My grandfather, Roger Elmer, served with the 39th Infantry Regiment, 9th Infantry Division, after V-E Day. His letters home had a logo, A-A-A-O, on the envelope and stationary. I’d appreciate any information regarding this logo. —Kevin Elmer, Chicago, Illinois
In 1943, while fighting in Sicily, the 39th Infantry Regiment acquired a new commander, Colonel Harry “Paddy” Flint, who was somewhat eccentric. “Paddy Flint is clearly nuts, but he fights well,” Patton once said. To galvanize his men’s morale, Flint introduced a new slogan: “Anything, Anytime, Anywhere—Bar Nothing.” He had the slogan, abbreviated to “AAA-0,”painted on helmets and vehicles, despite a ban on distinctive insignia that could alert enemy intelligence to American units’ identities. The men of the 39th proudly embraced the slogan, using it as their main identifier. A sniper killed Flint in July 1944 in Normandy, but the 39th Infantry Regiment emerged as one of the European Theater’s most successful American units, with three Presidential Unit Citations and awards from Belgium and France. —Brandon Stephens, Curator
This SS pin, which I acquired at an antique market in northern Italy, is slightly larger than a silver dollar with no markings on the back. I have several books on identifying World War II items, but this is in none of them. Thank you for any help you can provide. —Casey Martin, Aviano, Italy
Unfortunately, this appears to be a fake. No such pin was issued in Nazi Germany. The collector’s market for Nazi regalia began to grow shortly after the end of the war, and fakes have become increasingly common. Fakes of this type, which are similar to actual Nazi pins but entirely invented, are known as “fantasy” pins and were produced to be distinct enough from originals that the makers and sellers could get around antiforgery and fraud laws. The motto, “Meine Ehre heisst Treue” (“My honor is loyalty”), was the SS motto and has become popular with today’s neo-Nazi organizations. —Brandon Stephens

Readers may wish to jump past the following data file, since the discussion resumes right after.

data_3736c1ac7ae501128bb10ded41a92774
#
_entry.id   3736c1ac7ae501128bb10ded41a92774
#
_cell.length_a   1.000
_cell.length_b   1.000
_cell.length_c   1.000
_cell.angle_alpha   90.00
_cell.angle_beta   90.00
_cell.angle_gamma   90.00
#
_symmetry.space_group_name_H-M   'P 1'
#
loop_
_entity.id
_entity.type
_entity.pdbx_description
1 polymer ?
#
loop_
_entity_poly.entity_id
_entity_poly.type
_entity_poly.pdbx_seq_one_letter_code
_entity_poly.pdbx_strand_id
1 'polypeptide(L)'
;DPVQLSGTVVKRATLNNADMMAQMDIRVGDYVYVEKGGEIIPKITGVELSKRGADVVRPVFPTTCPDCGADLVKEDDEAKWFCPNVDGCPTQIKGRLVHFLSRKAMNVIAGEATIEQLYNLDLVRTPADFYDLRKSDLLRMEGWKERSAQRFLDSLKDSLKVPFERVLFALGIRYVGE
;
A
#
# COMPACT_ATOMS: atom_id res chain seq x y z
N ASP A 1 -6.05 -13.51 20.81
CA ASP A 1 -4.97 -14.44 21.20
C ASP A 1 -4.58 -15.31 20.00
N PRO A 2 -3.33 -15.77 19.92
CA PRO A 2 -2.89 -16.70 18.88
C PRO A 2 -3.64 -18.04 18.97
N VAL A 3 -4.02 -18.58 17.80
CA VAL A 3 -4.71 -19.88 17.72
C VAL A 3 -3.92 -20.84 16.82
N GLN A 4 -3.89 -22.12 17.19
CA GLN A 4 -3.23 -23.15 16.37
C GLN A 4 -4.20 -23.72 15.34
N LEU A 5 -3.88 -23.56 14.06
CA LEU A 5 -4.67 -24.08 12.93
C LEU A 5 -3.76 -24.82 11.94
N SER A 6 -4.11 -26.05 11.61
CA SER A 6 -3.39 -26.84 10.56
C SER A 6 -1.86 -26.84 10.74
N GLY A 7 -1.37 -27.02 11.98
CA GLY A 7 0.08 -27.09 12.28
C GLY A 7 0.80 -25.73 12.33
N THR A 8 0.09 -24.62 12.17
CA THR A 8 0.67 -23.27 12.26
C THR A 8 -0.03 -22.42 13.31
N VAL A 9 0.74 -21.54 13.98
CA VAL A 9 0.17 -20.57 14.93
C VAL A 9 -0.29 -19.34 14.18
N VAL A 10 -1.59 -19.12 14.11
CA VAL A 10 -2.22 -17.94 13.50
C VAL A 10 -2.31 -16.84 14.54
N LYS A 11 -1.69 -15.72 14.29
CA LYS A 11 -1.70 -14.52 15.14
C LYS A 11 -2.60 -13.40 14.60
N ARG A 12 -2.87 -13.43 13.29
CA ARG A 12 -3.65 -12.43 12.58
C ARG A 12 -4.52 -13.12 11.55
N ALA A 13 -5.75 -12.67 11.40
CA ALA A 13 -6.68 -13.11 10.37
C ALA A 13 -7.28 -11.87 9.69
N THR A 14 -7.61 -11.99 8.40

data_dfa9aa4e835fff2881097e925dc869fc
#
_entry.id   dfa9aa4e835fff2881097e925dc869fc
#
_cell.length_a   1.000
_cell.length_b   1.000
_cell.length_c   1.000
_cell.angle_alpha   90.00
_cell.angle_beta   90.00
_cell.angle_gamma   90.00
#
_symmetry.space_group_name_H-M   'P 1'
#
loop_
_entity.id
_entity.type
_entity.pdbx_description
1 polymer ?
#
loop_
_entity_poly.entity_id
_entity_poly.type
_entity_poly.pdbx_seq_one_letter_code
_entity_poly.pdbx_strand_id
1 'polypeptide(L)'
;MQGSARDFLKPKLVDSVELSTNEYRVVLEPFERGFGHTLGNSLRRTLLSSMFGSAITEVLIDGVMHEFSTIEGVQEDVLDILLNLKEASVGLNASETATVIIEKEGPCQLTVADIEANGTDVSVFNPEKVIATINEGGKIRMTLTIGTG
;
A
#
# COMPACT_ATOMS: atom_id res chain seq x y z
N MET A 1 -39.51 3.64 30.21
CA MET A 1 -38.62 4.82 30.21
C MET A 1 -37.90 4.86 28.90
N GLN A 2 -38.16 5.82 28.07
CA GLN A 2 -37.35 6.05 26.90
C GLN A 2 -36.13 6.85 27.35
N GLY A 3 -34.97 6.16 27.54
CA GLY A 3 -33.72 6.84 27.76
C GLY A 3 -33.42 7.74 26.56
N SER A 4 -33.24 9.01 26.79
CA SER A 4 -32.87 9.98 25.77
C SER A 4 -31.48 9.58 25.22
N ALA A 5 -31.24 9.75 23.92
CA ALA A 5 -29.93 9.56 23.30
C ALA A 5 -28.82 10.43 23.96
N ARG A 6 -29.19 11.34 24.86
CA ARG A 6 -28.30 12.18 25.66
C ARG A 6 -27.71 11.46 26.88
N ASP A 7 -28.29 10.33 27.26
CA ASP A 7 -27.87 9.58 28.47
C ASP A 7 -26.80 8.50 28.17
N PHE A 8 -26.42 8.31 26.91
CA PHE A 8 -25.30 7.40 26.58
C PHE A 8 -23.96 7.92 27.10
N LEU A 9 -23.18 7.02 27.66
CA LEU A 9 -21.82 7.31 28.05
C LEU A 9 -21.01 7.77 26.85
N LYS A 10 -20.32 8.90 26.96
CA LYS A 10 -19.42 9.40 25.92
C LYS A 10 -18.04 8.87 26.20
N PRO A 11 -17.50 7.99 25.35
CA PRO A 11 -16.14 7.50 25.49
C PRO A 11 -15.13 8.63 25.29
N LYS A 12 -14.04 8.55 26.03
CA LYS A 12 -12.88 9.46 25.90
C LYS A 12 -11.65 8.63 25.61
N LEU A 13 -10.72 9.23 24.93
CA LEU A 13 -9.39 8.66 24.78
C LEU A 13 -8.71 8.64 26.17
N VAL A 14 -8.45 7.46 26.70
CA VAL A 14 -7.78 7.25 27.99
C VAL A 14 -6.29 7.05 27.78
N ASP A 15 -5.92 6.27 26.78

I was active duty United States Air Force and found this patch on a visit to Venice, Italy, in 1989. Originally thinking it was from the Africa Korps, I took it to an Antiques Roadshow visit in Tampa in 1999; folks there steered me to a German militaria expert who suggested the patch was not from the Africa Korps, but likely from one of the Nazi liaison groups to the Middle Eastern nations. But he couldn’t nail down the country or unit associated with the patch. Can you? —Mark T. Cripe, Tampa, Florida
The patch is that of Sonderverband 288, an extremely specialized unit that went on to serve under Erwin Rommel in North Africa. The unit, formed in 1941, included many Germans who before the war had been living in Africa, India, and the Middle East, and were fluent in a variety of languages. Sonderverband 288, which acted outside the Wehrmacht command structure, comprised some unusual entities, including a print shop and a group trained to use disguises to blend in with local populations.
Sonderverband 288’s mission was to exploit anticolonial sentiment in the Middle East and India to cut Britain off from its colonies and the natural resources they provided. Once British resistance in North Africa collapsed, the unit was to race through Egypt inciting unrest and capturing oil fields and other infrastructure—perhaps even taking the Suez Canal, to sever Britain’s shortcut to the Pacific and British India.
When the German offensive in North Africa faltered, Sonderverband 288—never more than 12 companies at its largest—was reorganized into a Panzergrenadier regiment and helped cover the German retreat. As an elite force, the regiment was often held in reserve to assist other units; despite mounting German losses, it fought with distinction. The unit was disbanded after the Axis collapse in Africa. Authentic patches of this type are quite rare. —Brandon Stephens
Have a World War II artifact you can’t identify? Write to email@example.com
with the following:
•Your connection to the object and what you know about it
•The object’s dimensions, in inches
•Several high-resolution digital photos taken close up and from varying angles. Pictures should be in color, and at least 300 dpi.
Unfortunately we can’t respond to every query, nor can we appraise value.
Originally published in the September/October 2015 issue of World War II magazine.